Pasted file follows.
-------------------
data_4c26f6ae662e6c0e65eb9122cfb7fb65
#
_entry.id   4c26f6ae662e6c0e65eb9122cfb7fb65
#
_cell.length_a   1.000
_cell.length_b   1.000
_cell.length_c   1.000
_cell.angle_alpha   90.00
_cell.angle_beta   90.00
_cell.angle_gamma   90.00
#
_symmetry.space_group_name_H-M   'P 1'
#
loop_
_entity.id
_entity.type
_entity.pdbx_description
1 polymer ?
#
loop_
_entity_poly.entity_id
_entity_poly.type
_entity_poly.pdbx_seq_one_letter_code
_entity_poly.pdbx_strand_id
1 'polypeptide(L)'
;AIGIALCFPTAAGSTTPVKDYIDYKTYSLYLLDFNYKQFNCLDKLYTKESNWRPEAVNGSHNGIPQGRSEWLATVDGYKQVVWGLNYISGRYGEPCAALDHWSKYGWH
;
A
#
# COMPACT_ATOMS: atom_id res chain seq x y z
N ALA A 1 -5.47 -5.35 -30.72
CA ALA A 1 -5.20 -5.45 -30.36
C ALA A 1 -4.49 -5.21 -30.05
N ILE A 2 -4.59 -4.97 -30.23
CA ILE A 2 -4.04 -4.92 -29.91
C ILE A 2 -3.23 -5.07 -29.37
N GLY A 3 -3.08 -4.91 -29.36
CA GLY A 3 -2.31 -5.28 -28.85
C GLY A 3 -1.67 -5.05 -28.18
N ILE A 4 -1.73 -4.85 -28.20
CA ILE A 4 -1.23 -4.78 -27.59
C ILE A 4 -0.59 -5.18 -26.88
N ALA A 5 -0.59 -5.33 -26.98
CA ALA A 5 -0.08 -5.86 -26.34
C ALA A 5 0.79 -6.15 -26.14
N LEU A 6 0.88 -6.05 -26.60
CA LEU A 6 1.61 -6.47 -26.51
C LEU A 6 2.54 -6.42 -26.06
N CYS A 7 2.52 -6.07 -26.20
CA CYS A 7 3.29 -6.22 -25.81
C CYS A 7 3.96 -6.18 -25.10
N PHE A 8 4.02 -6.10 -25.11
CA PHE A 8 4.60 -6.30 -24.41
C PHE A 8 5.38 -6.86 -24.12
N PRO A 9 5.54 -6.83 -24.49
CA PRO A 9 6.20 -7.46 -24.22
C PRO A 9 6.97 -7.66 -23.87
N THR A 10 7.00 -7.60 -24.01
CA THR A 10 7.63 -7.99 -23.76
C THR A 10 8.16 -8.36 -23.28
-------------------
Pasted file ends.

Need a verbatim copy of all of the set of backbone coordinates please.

data_4c26f6ae662e6c0e65eb9122cfb7fb65
#
_entry.id   4c26f6ae662e6c0e65eb9122cfb7fb65
#
_cell.length_a   1.000
_cell.length_b   1.000
_cell.length_c   1.000
_cell.angle_alpha   90.00
_cell.angle_beta   90.00
_cell.angle_gamma   90.00
#
_symmetry.space_group_name_H-M   'P 1'
#
loop_
_entity.id
_entity.type
_entity.pdbx_description
1 polymer ?
#
loop_
_entity_poly.entity_id
_entity_poly.type
_entity_poly.pdbx_seq_one_letter_code
_entity_poly.pdbx_strand_id
1 'polypeptide(L)'
;AIGIALCFPTAAGSTTPVKDYIDYKTYSLYLLDFNYKQFNCLDKLYTKESNWRPEAVNGSHNGIPQGRSEWLATVDGYKQVVWGLNYISGRYGEPCAALDHWSKYGWH
;
A
#
# COMPACT_ATOMS: atom_id res chain seq x y z
N ALA A 1 -5.47 -5.35 -30.72
CA ALA A 1 -5.20 -5.45 -30.36
C ALA A 1 -4.49 -5.21 -30.05
N ILE A 2 -4.59 -4.97 -30.23
CA ILE A 2 -4.04 -4.92 -29.91
C ILE A 2 -3.23 -5.07 -29.37
N GLY A 3 -3.08 -4.91 -29.36
CA GLY A 3 -2.31 -5.28 -28.85
C GLY A 3 -1.67 -5.05 -28.18
N ILE A 4 -1.73 -4.85 -28.20
CA ILE A 4 -1.23 -4.78 -27.59
C ILE A 4 -0.59 -5.18 -26.88
N ALA A 5 -0.59 -5.33 -26.98
CA ALA A 5 -0.08 -5.86 -26.34
C ALA A 5 0.79 -6.15 -26.14
N LEU A 6 0.88 -6.05 -26.60
CA LEU A 6 1.61 -6.47 -26.51
C LEU A 6 2.54 -6.42 -26.06
N CYS A 7 2.52 -6.07 -26.20
CA CYS A 7 3.29 -6.22 -25.81
C CYS A 7 3.96 -6.18 -25.10
N PHE A 8 4.02 -6.10 -25.11
CA PHE A 8 4.60 -6.30 -24.41
C PHE A 8 5.38 -6.86 -24.12
N PRO A 9 5.54 -6.83 -24.49
CA PRO A 9 6.20 -7.46 -24.22
C PRO A 9 6.97 -7.66 -23.87
N THR A 10 7.00 -7.60 -24.01
CA THR A 10 7.63 -7.99 -23.76
C THR A 10 8.16 -8.36 -23.28